The circular recess 58 formed in the probe upper portion 56 receives a gas pressure transducer 92 that is mounted upon a PCB 94. A second resilient annular ring 96 is disposed between the bottom surface of the circular recess 58 and the gas pressure transducer 92. Thus, the second ring 96 functions as a sealing gasket between the pressure transducer 92 and the probe body while the central opening through the ring allows pressurized air to reach the surface of the pressure transducer 92. The pressure transducer 92 is operative to generate a signal that is proportional to the air pressure applied thereto. In the preferred embodiment, the pressure transducer signal is a voltage; however, the signal also may have other conventional forms, such as, for example, a current or a variable resistance or impedance value. The pressure transducer 92 is electrically connected to conductive traces (not shown) disposed upon the surface of the PCB 94. Similarly, the pair of wire leads 60 extending from the temperature transducer 72 also are electrically connected to conductive traces disposed upon the surface of the PCB 94.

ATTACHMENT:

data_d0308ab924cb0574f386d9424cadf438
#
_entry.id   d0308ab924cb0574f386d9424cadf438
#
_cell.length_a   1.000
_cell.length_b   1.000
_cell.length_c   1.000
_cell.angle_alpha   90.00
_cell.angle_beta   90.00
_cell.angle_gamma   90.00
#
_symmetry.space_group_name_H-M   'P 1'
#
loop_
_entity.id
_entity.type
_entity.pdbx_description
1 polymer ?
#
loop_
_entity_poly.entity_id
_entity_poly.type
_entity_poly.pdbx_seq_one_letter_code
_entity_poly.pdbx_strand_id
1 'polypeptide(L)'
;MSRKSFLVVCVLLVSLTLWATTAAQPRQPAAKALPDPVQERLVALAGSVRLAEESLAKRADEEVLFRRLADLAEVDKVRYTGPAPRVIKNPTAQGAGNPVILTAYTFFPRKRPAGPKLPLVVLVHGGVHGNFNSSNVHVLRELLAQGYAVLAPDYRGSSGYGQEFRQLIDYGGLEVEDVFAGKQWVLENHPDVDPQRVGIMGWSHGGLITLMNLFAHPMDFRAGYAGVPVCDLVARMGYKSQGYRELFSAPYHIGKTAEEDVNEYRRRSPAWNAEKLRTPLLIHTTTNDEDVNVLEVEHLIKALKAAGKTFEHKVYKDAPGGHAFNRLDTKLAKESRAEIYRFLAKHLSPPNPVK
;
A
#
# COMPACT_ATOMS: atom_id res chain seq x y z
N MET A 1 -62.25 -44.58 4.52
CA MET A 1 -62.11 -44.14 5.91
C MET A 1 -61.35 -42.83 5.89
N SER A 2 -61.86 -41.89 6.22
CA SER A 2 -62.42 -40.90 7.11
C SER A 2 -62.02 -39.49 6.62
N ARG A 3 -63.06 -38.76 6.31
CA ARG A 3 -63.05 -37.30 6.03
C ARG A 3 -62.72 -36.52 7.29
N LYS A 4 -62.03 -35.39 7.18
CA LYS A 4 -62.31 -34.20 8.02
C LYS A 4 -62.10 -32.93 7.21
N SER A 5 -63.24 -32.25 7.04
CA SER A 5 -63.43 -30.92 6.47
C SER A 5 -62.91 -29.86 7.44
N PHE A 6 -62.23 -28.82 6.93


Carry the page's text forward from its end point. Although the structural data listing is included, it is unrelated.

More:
The operation of the combined probe 50 will now be described. As air passes through the turbine engine intake housing 13, a portion of the air flow enters the sensor inlet port 70. The pressurized air entering the inlet port 70 compresses the air contained within the horizontal and second vertical bores 68 and 66, respectively, which exerts a pressure against surface of the pressure transducer 92. Typically, the surface of the gas pressure transducer 92 is a diaphragm having a conventional strain gauge attached to the opposite surface. As pressure applied to the diaphragm increases, the diaphragm is deflected, causing the strain gauge to generate a pressure signal that is directly proportional to the amount of deflection and thus indirectly proportional to the applied pressure. The pressure signal is sensed by electronic components (not shown) carried upon the PCB 94. At the same time, the metal comprising the probe body and the potting material 73 contained within the first vertical bore 65 either lose or gain heat until they both reach an equilibrium temperature that is equal to the temperature of the ambient air surrounding the portion of the probe body that extends into the engine intake housing 13. The temperature sensor 72 is operative to generate a temperature signal that is proportional to the temperature of probe body and potting material, which also happens to be the ambient air temperature. The resulting temperature signal is transferred though the lead wires 60 to other electronic components (not shown) carried upon the PCB 94. The electronic components are responsive to the pressure and temperature signals to control the operation of the gas turbine engine 10.